Spelman College Receives $30 Million Gift to Support New Center for Innovation and the Arts | UNCF

Spelman College Receives $30 Million Gift to Support New Center for Innovation and the Arts

Trustee Ronda Stryker and spouse, William Johnston donated the largest gift from living donors in the college's 137-year history

UNCF-member institution Spelman College has received the largest gift from living donors in its 137-year history from long-standing Spelman trustee Ronda Stryker and spouse William Johnston. The transformative $30 million gift will help build the Center for Innovation and the Arts, the college’s first new academic facility since 1996.

Chicago architect, Jeanne Gang, founding principal of the firm Studio Gang, has completed a schematic design of the 85,000 square foot building that will occupy a current parking lot at Spelman at the corner of Westview Drive and Lee Street.

William Johnston and his wife, Spelman College Board of Trustee Ronda Stryker. She and her husband have donated $30 million to Atlanta college, the largest donation by living donors.
William Johnston and his wife, Spelman College Board of Trustee Ronda Stryker. She and her husband have donated $30 million to Atlanta college, the largest donation by living donors.

“As former educators who believe strongly in social justice, Bill and I have great appreciation for how Spelman provides a superior education for students that encourages them to be global change agents,” said Stryker, a director of the medical equipment company Stryker Corp., as well as vice chair and director of Greenleaf Trust, an investment bank chaired by Johnston.

“Spelman alumnae are leaders across every field imaginable, breaking new ground, while tackling some of the world’s most challenging issues from health disparities to the digital divide. We are thrilled to support a building that will encourage students to master technology, innovation and the arts.”

Stryker has been a trustee of Spelman since 1997 and currently serves as the vice chair of the Spelman College Board of Trustees and chair of the board’s Arts, Innovation and Technology Committee.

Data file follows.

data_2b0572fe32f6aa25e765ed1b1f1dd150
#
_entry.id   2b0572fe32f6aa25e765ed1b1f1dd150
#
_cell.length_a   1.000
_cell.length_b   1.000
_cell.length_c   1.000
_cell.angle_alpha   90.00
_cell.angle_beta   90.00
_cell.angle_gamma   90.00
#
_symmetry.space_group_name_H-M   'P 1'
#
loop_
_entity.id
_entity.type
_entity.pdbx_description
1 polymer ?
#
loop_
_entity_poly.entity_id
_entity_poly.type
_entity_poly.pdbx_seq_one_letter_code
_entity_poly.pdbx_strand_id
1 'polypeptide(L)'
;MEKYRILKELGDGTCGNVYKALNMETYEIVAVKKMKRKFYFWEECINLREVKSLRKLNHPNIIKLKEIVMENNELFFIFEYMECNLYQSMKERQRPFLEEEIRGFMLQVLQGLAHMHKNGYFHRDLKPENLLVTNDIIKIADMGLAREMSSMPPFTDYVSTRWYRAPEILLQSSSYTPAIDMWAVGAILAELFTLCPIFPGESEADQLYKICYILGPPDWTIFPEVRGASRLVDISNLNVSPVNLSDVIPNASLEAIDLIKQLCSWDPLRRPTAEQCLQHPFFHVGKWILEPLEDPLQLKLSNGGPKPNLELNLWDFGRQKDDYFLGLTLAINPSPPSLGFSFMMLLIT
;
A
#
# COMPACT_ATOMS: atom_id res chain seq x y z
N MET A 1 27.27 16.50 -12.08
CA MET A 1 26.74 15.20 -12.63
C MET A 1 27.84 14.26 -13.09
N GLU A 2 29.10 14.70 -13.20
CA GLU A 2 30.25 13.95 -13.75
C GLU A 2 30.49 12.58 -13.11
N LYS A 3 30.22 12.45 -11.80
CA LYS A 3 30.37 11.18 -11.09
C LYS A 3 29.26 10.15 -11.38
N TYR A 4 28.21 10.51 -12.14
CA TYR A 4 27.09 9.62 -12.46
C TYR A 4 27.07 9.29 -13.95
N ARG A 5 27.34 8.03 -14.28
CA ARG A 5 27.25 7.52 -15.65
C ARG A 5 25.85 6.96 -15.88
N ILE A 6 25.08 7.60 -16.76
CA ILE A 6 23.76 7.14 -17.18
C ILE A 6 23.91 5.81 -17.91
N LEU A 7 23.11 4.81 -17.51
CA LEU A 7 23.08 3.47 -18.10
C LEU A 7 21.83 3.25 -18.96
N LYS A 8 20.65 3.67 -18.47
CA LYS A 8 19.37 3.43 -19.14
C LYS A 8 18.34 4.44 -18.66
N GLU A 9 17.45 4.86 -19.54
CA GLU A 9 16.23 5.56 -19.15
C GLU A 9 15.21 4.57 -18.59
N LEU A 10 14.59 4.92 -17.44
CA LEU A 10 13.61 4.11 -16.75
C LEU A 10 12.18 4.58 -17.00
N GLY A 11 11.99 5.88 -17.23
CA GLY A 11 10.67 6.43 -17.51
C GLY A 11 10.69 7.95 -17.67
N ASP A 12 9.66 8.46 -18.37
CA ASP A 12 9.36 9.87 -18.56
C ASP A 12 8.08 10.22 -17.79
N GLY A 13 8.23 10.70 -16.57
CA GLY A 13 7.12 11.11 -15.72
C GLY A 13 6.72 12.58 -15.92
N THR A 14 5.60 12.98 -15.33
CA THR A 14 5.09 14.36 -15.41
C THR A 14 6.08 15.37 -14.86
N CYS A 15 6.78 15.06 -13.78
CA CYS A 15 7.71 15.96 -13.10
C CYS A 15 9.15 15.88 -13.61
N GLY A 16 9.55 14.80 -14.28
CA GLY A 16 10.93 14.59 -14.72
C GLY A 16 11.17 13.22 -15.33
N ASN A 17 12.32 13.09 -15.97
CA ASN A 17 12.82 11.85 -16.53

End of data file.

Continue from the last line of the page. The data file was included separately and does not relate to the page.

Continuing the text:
Consistent and extraordinary giving from the Stryker family has had a significant impact on Spelman. Their gift to establish the Gordon-Zeto Center for Global Education, for example, funded the expansion and ongoing operation of the college’s study abroad program. As a result, the Institute of International Education’s Open Doors report notes that Spelman sends more black students to study abroad than any other baccalaureate college in the country with 75 percent of its 2018 graduating class having studied abroad.

Support from the Stryker family has benefitted numerous other Spelman initiatives, including the Spelman College Museum of Fine Arts, science initiatives, summer internships, the annual fund, the President’s Safety Net Fund and renovations to Sisters Chapel and the Wellness Center at Read Hall.

“Ronda Stryker has been staunchly committed to the mission and ideals of Spelman College for more than 20 years. She has been an advocate for our students and has supported a wide range of strategic initiatives, critical to Spelman’s long term sustainability and the success of our students,” said Mary Schmidt Campbell, Ph.D., president of Spelman.

“With this historic gift, yet again, Ronda’s support will be transformational. Her contribution ensures that Spelman students will be prepared to tackle the challenges of our changing world through innovation, creativity and the dynamic intersection of science, technology, engineering, arts and math (also known as STEAM).”

Including the generous gift from Stryker and Johnston, the college has raised more than one-third of the total cost of the CI&A, which received its first support from Leonard and Louise Riggio in 2016. The cost of the new facility, which includes an operating endowment and state of the art technology, is $86 million.

The Center for Innovation and the Arts